What is mediation and how does it work?
Mediation is an informal process in which a neutral third party called a mediator facilitates the resolution of a dispute between two or more parties. The process is designed to help disputing parties reach an agreement on all or part of the issues in dispute. Decision-making authority remains with the parties, not the mediator. The mediator assists the parties in identifying issues, fostering joint problem solving, and exploring settlement alternatives.
What kinds of disputes are appropriate for mediation?
Mediation has been used successfully in a wide range of civil (and occasionally criminal) disputes, whether or not a court case has been filed. It works best in cases in which the parties want to work out a solution. It is particularly helpful in disputes that require creative, as well as legal solutions or in which there will be a continuing relationship between the parties.
How much does mediation cost?
Private mediators generally charge $125 - $200 per hour. Sometimes court staff or volunteer mediators are available to mediate at no cost to the parties.
How long does mediation take?
It can take one hour to many hours - one session to several. It depends on:
- The number and complexity of issues
- Number of parties
- How much you disagree
- How open you are to try to work things out
- Your emotions
- How well you can communicate
Do I have to be an attorney to be a mediator?
In Kentucky, a mediator is not required to be an attorney. In fact, it is helpful to have mediators from various vocations and backgrounds to serve the diverse types of disputes and parties.
Do I need certain training or certification to mediate in Kentucky?
You do not need certain training or certification to mediate in Kentucky unless you desire to be included on the Administrative Office of the Court's Roster of Mediators. To be review those requirements, please click the Guidelines for Mediators.
Can I mediate as a full-time vocation?
Some mediators are fortunate to mediate full-time. Most, however, practice mediation to supplement their income or as meaningful volunteer work.
Is mediation confidential?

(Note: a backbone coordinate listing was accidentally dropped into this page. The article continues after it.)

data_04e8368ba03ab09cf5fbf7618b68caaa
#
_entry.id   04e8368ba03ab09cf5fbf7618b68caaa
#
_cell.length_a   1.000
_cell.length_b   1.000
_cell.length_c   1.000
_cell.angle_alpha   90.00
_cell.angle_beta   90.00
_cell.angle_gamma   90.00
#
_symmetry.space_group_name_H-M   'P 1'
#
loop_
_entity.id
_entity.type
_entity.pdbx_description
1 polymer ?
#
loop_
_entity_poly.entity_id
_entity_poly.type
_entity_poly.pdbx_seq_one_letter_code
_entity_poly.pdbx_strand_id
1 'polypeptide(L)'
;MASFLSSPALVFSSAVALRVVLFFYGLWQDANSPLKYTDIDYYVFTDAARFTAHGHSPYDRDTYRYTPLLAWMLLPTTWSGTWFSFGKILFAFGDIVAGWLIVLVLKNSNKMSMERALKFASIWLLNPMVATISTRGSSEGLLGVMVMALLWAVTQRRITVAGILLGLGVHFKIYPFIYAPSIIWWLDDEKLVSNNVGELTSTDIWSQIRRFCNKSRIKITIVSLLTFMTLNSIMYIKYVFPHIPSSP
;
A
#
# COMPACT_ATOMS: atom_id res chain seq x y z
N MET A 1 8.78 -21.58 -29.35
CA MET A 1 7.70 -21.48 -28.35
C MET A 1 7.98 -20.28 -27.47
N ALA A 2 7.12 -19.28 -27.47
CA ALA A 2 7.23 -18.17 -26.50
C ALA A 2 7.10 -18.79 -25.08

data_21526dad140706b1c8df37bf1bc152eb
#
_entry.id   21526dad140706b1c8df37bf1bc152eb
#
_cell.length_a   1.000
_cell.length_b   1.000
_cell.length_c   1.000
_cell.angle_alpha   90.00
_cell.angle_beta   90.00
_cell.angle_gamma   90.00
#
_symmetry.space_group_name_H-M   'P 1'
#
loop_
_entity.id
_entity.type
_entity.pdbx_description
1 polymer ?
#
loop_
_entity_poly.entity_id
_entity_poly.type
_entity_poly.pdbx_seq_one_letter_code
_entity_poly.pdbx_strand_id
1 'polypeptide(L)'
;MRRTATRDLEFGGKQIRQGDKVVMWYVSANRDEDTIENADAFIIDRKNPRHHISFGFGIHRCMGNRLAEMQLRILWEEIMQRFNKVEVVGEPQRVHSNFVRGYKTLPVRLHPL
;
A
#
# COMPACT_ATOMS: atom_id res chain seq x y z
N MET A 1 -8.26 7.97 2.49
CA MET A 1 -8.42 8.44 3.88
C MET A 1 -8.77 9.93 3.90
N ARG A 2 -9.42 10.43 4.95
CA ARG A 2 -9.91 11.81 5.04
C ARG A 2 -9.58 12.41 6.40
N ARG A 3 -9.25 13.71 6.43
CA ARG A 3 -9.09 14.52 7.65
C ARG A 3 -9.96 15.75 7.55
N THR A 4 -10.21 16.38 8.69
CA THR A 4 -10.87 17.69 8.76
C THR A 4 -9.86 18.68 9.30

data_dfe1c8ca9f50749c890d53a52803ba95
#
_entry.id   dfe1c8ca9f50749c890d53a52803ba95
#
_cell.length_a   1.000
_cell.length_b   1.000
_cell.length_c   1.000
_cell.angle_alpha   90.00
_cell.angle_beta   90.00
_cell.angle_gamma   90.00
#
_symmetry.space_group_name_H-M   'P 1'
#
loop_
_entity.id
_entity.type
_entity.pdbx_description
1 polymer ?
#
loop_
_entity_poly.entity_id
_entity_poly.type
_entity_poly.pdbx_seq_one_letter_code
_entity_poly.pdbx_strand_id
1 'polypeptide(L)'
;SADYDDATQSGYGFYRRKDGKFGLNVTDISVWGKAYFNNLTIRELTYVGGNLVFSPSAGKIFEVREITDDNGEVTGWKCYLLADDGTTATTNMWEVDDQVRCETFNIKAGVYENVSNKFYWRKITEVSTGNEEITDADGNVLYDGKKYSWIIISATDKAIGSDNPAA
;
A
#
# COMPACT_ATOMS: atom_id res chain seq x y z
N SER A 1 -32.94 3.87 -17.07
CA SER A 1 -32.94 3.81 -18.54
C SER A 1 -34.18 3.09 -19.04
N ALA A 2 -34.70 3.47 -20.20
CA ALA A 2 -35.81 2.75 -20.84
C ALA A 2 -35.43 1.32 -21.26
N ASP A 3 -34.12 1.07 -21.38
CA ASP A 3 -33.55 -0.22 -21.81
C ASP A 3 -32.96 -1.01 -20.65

Confidentiality has been well recognized as a necessary means of encouraging full and frank exchanges within mediation sessions. Kentucky's Model Mediation Rules provide for mediation sessions to be completely confidential except in situations where a mediator, like any adult, has a statutory duty to report allegations of neglect and/or abuse.
Why should I use mediation?
People might choose mediation for many reasons:
- Mediation may be less confrontational than dealing with the issues in open court litigation or in front of a judge
- Some people appreciate the privacy and confidentiality of mediation and seek a respectful and cooperative environment in which to make important decisions
- Mediation can save time and money
- You decide what issues to try to solve in mediation
- The mediator does not force or make agreements, you do. If there is no resolution, you still have the option of going to court.
How can I be included on the Mediator Roster?
Complete the Application to be Placed on the Mediation Roster (259KB-PDF) and return it to the Office of Mediation at the Administrative Office of the Courts. Once your application is approved, your name will be placed on the Roster and you will receive a certificate in the mail.
I have been mediating cases but have not obtained the training suggested in the Guidelines. Can I be on the Roster?
The Guidelines suggest a minimum of forty hours of training. Section 2(3) Special Provision for Mediators in Practice Prior to Adoption of the Guidelines contemplates some individuals will have been mediating prior to the Guidelines and their qualifications may not match the Guidelines exactly. Therefore, a mediator in this category may be deemed qualified under the Guidelines if certain conditions are met:
1)The mediator has engaged in a mediation practice prior to the adoption of the Guidelines (April 15, 2005).
2)The mediator completes The Application to be Placed on the Mediation Roster (259KB-PDF)
3)The mediator includes a written statement describing equivalent training and experience.
All applications are processed through the Office of Mediation of the Administrative Office of the Courts.
What purpose does the Roster serve?
Mediation is a popular method of resolving disputes today. The purpose of the Guidelines is provide the judiciary and the general public a list of mediators who have achieved the minimum criteria for training, education, experience, and ethical conduct for mediators outlined in the Guidelines.
How do I, as a mediator, find a mentor?
The Roster is a list of mediators who are already approved as Court of Justice mediators. Section 3 (18)(c)(iii) of the Guidelines allows experienced mediators to obtain their continuing mediation education credit by co-mediating or supervising new mediators. The Roster of experienced mediators is available at Mediator List. There are also two non-profit mediation services in Kentucky that provide this opportunity to newly trained mediators: Mediation Center of Kentucky, in Lexington, Kentucky www.mediationcenterofkentucky.com , and Just Solutions in Louisville, Kentucky www.just-solutions.org.